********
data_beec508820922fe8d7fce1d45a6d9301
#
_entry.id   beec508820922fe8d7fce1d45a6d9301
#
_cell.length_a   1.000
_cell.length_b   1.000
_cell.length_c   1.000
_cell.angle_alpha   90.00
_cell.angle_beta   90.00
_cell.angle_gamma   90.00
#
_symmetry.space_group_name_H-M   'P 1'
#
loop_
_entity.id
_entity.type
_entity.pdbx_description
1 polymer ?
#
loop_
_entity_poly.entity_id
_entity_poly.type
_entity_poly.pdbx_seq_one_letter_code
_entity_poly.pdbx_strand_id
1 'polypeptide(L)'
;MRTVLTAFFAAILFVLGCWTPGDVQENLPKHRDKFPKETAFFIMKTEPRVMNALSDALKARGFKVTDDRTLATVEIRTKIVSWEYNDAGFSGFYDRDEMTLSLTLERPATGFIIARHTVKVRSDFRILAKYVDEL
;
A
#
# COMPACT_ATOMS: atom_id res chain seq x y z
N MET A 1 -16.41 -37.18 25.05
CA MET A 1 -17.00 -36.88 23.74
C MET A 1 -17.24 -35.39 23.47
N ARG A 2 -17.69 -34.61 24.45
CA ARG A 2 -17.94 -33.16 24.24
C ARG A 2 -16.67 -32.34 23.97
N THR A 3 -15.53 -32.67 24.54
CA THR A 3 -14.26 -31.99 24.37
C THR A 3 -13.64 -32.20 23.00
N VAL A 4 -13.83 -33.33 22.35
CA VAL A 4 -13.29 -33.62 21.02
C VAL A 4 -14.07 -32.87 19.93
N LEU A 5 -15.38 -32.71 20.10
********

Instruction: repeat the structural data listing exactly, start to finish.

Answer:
data_beec508820922fe8d7fce1d45a6d9301
#
_entry.id   beec508820922fe8d7fce1d45a6d9301
#
_cell.length_a   1.000
_cell.length_b   1.000
_cell.length_c   1.000
_cell.angle_alpha   90.00
_cell.angle_beta   90.00
_cell.angle_gamma   90.00
#
_symmetry.space_group_name_H-M   'P 1'
#
loop_
_entity.id
_entity.type
_entity.pdbx_description
1 polymer ?
#
loop_
_entity_poly.entity_id
_entity_poly.type
_entity_poly.pdbx_seq_one_letter_code
_entity_poly.pdbx_strand_id
1 'polypeptide(L)'
;MRTVLTAFFAAILFVLGCWTPGDVQENLPKHRDKFPKETAFFIMKTEPRVMNALSDALKARGFKVTDDRTLATVEIRTKIVSWEYNDAGFSGFYDRDEMTLSLTLERPATGFIIARHTVKVRSDFRILAKYVDEL
;
A
#
# COMPACT_ATOMS: atom_id res chain seq x y z
N MET A 1 -16.41 -37.18 25.05
CA MET A 1 -17.00 -36.88 23.74
C MET A 1 -17.24 -35.39 23.47
N ARG A 2 -17.69 -34.61 24.45
CA ARG A 2 -17.94 -33.16 24.24
C ARG A 2 -16.67 -32.34 23.97
N THR A 3 -15.53 -32.67 24.54
CA THR A 3 -14.26 -31.99 24.37
C THR A 3 -13.64 -32.20 23.00
N VAL A 4 -13.83 -33.33 22.35
CA VAL A 4 -13.29 -33.62 21.02
C VAL A 4 -14.07 -32.87 19.93
N LEU A 5 -15.38 -32.71 20.10